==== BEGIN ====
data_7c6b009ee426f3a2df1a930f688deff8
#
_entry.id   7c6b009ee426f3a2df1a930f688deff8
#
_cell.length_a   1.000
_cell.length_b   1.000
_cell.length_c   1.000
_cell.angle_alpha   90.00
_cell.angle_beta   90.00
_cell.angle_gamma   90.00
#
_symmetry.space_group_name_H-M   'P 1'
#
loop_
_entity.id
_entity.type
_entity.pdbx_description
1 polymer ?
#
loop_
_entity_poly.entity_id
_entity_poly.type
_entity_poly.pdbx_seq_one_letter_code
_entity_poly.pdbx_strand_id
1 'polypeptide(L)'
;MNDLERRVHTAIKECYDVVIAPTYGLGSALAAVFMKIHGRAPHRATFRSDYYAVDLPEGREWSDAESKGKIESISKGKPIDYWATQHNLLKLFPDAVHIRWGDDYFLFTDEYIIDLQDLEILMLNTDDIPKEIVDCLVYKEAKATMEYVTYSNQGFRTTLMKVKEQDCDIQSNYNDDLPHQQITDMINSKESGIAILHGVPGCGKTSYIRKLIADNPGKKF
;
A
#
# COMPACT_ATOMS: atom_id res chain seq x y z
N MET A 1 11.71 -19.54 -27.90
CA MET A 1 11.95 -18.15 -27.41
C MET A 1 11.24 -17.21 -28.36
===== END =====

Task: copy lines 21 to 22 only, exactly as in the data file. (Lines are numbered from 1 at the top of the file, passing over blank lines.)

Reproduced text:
_entity_poly.entity_id
_entity_poly.type